NASA Astronauts’ Earth Return Delayed Due to Boeing’s Starliner Issues

The Starliner spaceship, built by Boeing, was scheduled to celebrate this month by taking two NASA astronauts on a resupply mission to the ISS, demonstrating the capsule’s capability after a lengthy delay and an overrun in funding.

But now, the two seasoned astronauts in charge of this test voyage are in a difficult position. they’re extending their stay onboard the space station for the second time, while experts frantically try to figure out what went wrong.

 on June 6, Suni Williams and Butch Wilmore, both veterans of space travel, docked at the ISS via Starliner. NASA anticipated that their stay would only be one week long, but the vehicle’s thrusters (and helium leaks) suddenly stopped operating on route.  

Engineers scramble to obtain a better grasp of the spacecraft’s issues while it remains securely tethered to the space station. NASA stated on the 18th that the mission would be extended to at least 20 days, with no return scheduled before June 26.

According to Steve Stich, head of NASA’s Commercial Crew Program, there’s no reason to doubt that Starliner can safely return humans to Earth. Boeing has presented the task as a chance to learn and succeed, but the company has been struggling with the unexpected aspects of it.  Starliner may spend up to 45 days docked to the orbiting laboratory if needed.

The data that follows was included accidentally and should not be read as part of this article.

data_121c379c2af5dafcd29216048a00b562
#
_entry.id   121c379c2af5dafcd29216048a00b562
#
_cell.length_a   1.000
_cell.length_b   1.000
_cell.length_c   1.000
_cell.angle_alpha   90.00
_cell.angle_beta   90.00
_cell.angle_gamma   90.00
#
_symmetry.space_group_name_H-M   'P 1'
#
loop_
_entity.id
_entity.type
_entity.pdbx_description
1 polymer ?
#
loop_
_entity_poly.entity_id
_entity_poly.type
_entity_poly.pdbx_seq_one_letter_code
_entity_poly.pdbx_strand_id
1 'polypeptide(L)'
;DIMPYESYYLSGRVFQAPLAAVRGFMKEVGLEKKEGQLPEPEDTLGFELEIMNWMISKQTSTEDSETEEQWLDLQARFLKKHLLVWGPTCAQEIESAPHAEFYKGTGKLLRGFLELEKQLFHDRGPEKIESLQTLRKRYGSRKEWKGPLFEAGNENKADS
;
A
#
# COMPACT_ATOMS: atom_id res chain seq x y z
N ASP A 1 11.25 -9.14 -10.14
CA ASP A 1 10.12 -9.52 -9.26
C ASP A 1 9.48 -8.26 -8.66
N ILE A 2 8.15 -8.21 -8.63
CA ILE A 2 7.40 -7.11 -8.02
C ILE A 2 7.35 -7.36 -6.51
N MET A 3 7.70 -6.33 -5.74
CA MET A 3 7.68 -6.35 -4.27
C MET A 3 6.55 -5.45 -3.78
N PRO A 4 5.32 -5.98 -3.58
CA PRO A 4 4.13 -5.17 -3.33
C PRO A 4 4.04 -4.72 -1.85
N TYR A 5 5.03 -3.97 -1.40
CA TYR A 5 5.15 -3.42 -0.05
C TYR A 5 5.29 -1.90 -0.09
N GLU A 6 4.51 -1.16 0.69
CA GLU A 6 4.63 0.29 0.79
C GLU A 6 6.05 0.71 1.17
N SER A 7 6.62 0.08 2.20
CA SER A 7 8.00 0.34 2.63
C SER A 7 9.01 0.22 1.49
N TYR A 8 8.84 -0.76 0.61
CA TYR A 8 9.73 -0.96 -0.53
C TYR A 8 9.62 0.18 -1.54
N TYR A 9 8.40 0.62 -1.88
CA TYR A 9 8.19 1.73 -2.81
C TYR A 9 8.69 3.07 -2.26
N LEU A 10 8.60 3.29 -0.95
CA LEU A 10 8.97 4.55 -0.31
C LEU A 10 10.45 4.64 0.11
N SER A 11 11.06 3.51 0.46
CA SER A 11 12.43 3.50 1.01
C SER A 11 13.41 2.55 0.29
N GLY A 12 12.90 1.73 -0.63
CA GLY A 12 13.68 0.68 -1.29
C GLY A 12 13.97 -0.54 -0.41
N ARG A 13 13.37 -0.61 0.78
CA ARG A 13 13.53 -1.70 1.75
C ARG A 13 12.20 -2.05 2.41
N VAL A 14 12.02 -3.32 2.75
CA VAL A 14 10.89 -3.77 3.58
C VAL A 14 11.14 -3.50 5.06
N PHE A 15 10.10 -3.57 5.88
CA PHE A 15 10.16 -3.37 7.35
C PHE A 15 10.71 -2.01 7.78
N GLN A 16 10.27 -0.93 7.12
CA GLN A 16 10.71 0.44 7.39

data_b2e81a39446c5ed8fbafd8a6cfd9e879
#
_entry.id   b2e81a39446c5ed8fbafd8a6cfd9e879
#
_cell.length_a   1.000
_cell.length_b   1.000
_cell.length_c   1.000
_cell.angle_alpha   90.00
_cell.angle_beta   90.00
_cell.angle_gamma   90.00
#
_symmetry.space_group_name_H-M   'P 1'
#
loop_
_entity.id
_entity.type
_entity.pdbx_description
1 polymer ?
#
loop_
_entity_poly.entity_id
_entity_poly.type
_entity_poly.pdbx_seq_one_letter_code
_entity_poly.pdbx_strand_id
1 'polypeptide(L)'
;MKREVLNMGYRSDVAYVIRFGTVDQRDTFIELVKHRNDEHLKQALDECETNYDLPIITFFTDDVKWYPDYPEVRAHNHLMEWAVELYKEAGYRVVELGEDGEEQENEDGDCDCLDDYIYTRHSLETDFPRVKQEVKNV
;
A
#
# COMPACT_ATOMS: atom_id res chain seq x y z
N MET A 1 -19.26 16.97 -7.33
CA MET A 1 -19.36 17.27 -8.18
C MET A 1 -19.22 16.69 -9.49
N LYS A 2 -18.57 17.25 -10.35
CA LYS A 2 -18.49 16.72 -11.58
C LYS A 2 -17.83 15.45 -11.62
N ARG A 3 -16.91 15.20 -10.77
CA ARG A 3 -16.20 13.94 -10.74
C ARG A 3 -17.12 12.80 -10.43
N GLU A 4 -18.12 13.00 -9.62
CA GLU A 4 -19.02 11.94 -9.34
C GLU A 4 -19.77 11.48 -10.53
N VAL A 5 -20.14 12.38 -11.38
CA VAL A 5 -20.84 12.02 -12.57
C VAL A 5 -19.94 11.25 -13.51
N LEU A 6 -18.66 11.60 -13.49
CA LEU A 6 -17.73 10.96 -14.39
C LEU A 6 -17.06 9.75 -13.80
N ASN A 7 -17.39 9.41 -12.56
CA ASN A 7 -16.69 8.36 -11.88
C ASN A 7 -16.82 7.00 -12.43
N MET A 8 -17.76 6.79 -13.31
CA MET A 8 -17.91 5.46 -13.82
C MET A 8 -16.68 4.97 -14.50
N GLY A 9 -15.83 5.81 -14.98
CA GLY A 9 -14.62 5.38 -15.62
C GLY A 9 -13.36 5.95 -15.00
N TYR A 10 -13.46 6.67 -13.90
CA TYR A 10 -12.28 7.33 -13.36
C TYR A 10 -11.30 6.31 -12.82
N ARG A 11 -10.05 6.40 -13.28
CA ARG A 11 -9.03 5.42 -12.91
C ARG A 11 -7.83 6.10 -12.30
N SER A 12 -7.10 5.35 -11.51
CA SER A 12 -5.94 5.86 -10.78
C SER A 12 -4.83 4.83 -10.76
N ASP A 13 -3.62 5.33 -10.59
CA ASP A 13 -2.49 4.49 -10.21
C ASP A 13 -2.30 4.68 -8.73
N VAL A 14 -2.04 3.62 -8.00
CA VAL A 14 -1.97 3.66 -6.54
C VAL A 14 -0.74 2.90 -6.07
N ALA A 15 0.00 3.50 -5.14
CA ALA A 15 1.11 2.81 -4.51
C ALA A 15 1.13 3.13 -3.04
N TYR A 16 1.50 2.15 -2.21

The Starliner program, which has been in the headlines for all the wrong reasons, including a lengthy delay.

Helium leaks have been reported by Starline, according to NASA. A fifth one was found by the crew. It’s minimal, so it shouldn’t affect the return, according to NASA.

In a last-ditch attempt to figure out what went wrong, mission teams are postponing the spacecraft’s return since the helium leaks and engine troubles happened on a section of the craft that isn’t meant to survive the journey back from orbit.

In order to complete the journey, the Starliner will have to exceed twenty-two times the speed of sound and enter Earth’s atmosphere. The procedure involves heating the outside of the spaceship at around 3,000 degrees Fahrenheit.

The capsule must be safely slowed down once it reaches Earth by use of a pair of parachutes, which were developed and tested by Boeing as recently as January. Instead of splashing down in the water, Starliner will parachute to land on land, making it the first American made capsule to do so.